Find Out If Your Lawmaker Voted to End Operation Choke Point
The House of Representatives concluded a tense debate Thursday by voting 250-169 to end a controversial Obama administration program called Operation Choke Point.
Critics say the secretive program, run by the Department of Justice, has been used to target politically unpopular industries such as gun sellers.
“We’re elated,” Rep. Blaine Luetkemeyer, R-Mo., one of the bill’s co-sponsors, told The Daily Signal after the vote. “We’ve been working on this for two and a half years—we’ve been lied to, put off and dissed by the different regulatory agencies, and we’ve prevailed.”
Operation Choke Point was launched by the Justice Department in 2013 as a way to fight fraud by pressuring banks to “choke off” access to credit and other banking services by merchants and industries the administration considered at a high risk for fraud.
Without access to banking services, it is difficult—if not impossible—for a business to survive.
Republicans who have been fighting the program believe the Obama administration abused its power under Operation Choke Point by targeting entire lines of legal industries. Some members view the tactics as “reminiscent of the IRS targeting of conservatives,” as Rep. French Hill, R-Ark., said Thursday on the House floor.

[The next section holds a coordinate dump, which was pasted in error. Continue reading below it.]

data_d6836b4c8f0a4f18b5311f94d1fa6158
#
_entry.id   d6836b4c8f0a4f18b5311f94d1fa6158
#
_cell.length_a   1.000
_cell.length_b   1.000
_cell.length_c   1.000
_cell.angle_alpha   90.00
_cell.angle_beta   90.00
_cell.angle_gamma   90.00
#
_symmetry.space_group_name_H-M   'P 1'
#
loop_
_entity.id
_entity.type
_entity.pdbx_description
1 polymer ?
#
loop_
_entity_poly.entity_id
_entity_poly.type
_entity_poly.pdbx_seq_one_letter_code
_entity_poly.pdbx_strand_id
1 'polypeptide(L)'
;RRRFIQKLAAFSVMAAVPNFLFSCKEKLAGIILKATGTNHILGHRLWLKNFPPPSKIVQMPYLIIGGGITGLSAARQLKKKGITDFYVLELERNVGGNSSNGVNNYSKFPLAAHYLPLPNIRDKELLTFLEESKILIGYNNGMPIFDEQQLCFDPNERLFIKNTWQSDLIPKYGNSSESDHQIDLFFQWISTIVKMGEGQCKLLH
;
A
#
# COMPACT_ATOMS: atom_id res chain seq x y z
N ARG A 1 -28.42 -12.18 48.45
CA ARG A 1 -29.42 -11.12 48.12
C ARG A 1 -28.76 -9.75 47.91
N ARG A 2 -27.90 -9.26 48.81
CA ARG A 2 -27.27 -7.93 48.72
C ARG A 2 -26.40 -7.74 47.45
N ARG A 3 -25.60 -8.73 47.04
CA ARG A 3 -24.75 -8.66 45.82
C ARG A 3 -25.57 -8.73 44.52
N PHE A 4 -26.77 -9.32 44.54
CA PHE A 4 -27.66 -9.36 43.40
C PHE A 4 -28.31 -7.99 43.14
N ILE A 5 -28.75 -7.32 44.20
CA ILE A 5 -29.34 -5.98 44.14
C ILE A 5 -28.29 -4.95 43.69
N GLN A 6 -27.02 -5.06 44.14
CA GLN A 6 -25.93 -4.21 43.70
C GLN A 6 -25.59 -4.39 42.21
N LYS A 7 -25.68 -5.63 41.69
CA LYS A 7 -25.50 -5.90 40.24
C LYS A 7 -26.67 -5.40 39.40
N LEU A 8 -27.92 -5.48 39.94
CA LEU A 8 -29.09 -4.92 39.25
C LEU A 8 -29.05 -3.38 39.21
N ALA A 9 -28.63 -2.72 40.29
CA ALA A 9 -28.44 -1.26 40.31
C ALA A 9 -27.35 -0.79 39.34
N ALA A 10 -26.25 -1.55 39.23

Businesses targeted under Operation Choke Point include gun sellers, pawn shops and short-term lenders. The National Rifle Association is among groups that have strongly come out against it.
“Congressman Luetkemeyer’s legislation puts an end to the Obama administration’s unwarranted attacks upon a legal and thriving sector of the American economy,” said Chris Cox, executive director of NRA’s Institute for Legislative Action. “On behalf of the NRA’s 5 million members, I’d like to thank Congressman Luetkemeyer for his steadfast support of the Second Amendment and congratulate him on the passage of H.R. 766.”
Luetkemeyer’s bill, the Financial Institution Customer Protection Act, bans federal agencies that oversee banks from requesting or ordering that banks terminate customer accounts “unless the regulator has material reason.”
“We are debating a bill on the floor of the House that says the government can’t force banks to shut down legal banking accounts,” Rep. Mick Mulvaney, R-S.C., said on the House floor. “The fact that we have to have this debate frightens me.”